The Cino Cinelli head badge design features a knight's helmet, inspired by the one that Cino's father kept around the house. To the right side is a red giaggiolo (lily), the symbol of Cino's native Florence. The Lily Iris Florentia is the ancient symbol of Florence, their symbol for over 1,000 years. And on the left side is a green serpent, the symbol of his adopted Milan. The symbol of the city of Milan is the biscione, a snake in the act of consuming a child, which was the emblem of the House of Visconti for centuries. First a 55mm Cinelli head badge that is cloisonne (fired colored glass) on acid-etched brass that is then silver plated, then replaced with a 56mm head badge that has the low areas filled in with enamel paint instead of fired colored glass; there is also a smaller seat tube badge (discontinued after a few years). The small stem badge is also originally cloisonne the first few years and then replaced with an enamel painted version. Note that the head badge has the words "MARCA DEPOSITATA" at the bottom and the stem badge does not.

Cicli Giotto Cinelli S.r.l. is awarded a patent for handlebar stems. Towards the end of the year, Giotto and Arrigo sell their shares as well as intellectual property of Cicli Giotto Cinelli S.r.l. to Cino, with Arrigo retaining the right to service a few motorcycle customers and existing orders. These motorcycle orders and existing orders are shipped with Arrigo Cinelli Firenze markings and continue for about 5 years. Upon the sale of the shares, the production machinery is shipped from Florence to Milan and is almost immediately put into production. Giotto goes on to manage a successful injected plastic molding company, Elettroplast, that belongs to his Father-in-Law.

The Modello Super Corsa Lusso (Super Racing Luxury) frame has a semi-sloping fork crown (not full-sloping) with or without spear point on outside of the fork leg and a Malaguti "Frejus-style" seat lug with separate seat tube collar; frame production is approximately 250-300 frames per year. The frame features chrome Malaguti "wolf's ears" head lugs, chrome fork, four chrome rings on the seat tube, lozenge-shaped "CINELLI" decal on the down tube, an open cable run beneath top tube for rear brake cable (sometimes internal rear-brake cable routing) and eyelets for fenders. Some Cinellis are made with Campagnolo Cambio Corsa drop outs and Mannesmann tubing, and later on with Simplex Tour de France, Campagnolo Paris-Roubaix, Campagnolo Gran Sport and Altenburger drop outs.

During the fifties annual frame production is approximately 250 frames and 5,000 bars and stems.

Cinelli & C. S.r.l. is sole sales representative worldwide for Columbus tubing.

Modello B with semi-sloping fork crown and internal rear-brake cable routing.

Production is moved from S. A. FACTAM at Via Bartolomeo Eustachi, 30 to Cinelli & C at Via Egido Folli, 45.

A prototype frame is made for Fausto Coppi featuring the iconic full-sloping fork crown with internal lugs and fast-back seat stay/seat post bolt system, both sand cast by Georg Fischer in Switzerland along with the bottom bracket shell; the genesis of the Modello S.C. "Super Corsa," see notes at bottom. The full-sloping fork crown designed for smooth roads, uses shorter fork blades for a stiffer, more aerodynamic fork.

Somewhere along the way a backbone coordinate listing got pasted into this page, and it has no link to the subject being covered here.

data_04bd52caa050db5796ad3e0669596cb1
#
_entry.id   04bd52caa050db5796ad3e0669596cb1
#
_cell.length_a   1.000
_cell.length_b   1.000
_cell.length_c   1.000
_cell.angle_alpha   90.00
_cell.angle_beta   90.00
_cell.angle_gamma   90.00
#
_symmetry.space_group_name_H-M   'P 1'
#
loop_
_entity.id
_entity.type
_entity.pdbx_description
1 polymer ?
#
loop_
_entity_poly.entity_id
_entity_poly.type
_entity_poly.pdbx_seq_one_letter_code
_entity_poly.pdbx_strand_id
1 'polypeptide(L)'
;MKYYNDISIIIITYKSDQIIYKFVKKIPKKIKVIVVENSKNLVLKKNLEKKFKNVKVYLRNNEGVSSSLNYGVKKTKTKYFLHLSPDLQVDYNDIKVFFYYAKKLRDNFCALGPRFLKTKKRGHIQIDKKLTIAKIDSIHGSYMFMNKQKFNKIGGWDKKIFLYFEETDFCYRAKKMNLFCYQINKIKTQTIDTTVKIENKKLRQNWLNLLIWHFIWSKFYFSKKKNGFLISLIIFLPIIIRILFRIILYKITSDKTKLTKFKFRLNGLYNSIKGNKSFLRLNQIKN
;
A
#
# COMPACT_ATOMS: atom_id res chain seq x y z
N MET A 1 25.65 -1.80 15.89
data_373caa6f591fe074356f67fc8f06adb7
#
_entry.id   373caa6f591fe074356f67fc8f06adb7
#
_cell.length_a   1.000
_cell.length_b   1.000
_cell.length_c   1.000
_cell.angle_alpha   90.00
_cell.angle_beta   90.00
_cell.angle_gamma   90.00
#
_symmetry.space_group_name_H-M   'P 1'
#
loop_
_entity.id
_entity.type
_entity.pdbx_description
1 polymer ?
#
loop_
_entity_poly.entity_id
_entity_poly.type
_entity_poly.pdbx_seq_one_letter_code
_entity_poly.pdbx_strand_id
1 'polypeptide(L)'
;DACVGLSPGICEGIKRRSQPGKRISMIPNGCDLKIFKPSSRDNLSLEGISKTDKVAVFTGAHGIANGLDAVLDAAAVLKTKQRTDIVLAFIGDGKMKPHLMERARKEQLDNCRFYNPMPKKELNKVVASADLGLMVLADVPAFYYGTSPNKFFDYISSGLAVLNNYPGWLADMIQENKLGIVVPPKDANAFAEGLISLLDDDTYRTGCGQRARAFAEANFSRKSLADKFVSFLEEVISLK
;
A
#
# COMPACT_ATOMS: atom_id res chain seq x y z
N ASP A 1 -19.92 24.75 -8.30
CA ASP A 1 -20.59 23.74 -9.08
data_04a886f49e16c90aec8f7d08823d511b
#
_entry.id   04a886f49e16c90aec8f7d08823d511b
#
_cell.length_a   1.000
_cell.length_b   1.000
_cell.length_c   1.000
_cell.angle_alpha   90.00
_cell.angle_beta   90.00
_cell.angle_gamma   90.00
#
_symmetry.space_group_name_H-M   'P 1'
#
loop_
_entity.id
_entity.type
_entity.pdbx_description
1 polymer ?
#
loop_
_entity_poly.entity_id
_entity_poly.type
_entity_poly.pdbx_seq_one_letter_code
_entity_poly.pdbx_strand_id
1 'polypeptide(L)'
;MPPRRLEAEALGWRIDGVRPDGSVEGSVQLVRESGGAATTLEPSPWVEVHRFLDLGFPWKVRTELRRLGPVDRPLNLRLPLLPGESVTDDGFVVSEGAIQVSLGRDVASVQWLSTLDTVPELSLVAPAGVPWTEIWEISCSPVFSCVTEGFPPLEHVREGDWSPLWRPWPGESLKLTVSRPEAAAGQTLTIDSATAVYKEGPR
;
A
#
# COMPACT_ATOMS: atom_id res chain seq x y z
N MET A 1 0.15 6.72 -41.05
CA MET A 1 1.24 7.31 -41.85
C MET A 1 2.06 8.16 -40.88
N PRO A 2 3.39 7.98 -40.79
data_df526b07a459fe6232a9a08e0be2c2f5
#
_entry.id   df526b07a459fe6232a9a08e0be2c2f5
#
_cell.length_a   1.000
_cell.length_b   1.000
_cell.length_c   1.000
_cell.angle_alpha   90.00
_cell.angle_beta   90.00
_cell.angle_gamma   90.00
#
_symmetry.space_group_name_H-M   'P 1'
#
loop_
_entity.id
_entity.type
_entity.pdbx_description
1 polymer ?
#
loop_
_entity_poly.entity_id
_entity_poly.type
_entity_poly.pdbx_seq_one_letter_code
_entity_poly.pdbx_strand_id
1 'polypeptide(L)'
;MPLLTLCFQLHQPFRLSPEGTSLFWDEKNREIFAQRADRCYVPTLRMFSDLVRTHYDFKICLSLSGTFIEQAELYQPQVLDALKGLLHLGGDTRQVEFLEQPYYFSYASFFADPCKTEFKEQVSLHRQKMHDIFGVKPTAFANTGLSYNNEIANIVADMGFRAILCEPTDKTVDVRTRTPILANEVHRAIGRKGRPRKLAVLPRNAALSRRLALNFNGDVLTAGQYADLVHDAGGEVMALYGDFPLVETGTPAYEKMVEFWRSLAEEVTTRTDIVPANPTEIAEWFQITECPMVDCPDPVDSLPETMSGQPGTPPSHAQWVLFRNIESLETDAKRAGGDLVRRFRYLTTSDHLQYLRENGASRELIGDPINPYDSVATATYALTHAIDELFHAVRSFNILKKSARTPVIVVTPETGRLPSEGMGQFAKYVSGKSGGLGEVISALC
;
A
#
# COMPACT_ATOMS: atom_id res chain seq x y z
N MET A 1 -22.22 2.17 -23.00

Earls Court Show (London) advertisement dated November 8th lists Model S.C. Lusso (Super Racing Luxury) made of Reynolds 531 main tubes, Model B. Roma, Model C. Corsa (later known as Mod. Riviera).

The iconic Modello S.C. "Super Corsa" featuring full-sloping fork crown and fast-back seat stay / seat post bolt system starts production. Chrome Malaguti "wolf's ears" head lugs, chrome fork crown and chrome "socks" on the stays and fork legs, four chrome rings on the seat tube and lozenge-shaped "CINELLI" decal on the down tube. Georg Fischer sand-cast fork crown, seat lug and bottom bracket shell along with Reynolds 531 main tubes and Columbus fork blades and seat stays.

Vecel & Co. Ltd of London ad in November 21, 1952 issue of Motor Cycle And Cycle Trader; the frame featured in the ad is a Mod. S.C. with drop-outs and braze-ons for use of the Italian Simplex "Tour de France" rear derailleur, down tube braze-on shifter and "Competition" front derailleur.

Modello S.L. "Super Lusso" (Super Luxury), a city-style bike, is introduced with 55mm cloisonne head badge, Cinelli crest decal on top of down tube, full-sloping fork crown, chrome Malaguti "wolf's ears" head lugs and "CINELLI" branded hubs, crank, fenders, chainguard, saddle, bell and stem/bar combo.

Cinelli supplies track bikes to the Italian National Team. The bikes are stamped "UVI" in the seat cluster, have the Malaguti "wolf's ears" head lugs and sometimes a chrome fork crown but no chrome on the frame. Some have fork tangs and others do not (maybe the pursuit bikes did not have fork tangs?). Many seemed to have been finished with a dull, pastel-green enamel paint.

Cinelli chromed, steel road bars get a long, brazed-on sleeve with engraving of model name instead of the normal short bulge in the center of the bar.

Bottom bracket shell occasionally 74mm width that uses the Campagnolo or Magistroni 74mm cottered axle.

Oval-shaped trademark "C.Cinelli - Milano" is changed to "Cinelli - Milano," November 3, 1958.

Cinelli acquires Alfredo Binda toe straps made by Bianchi Dino.

The large enamel paint-filled brass with silver-plate 56mm head badge is discontinued, replaced by a smaller enamel paint-filled brass with silver-plate 51mm head badge. There are isolated examples of the 56mm head badge being used up until 1964.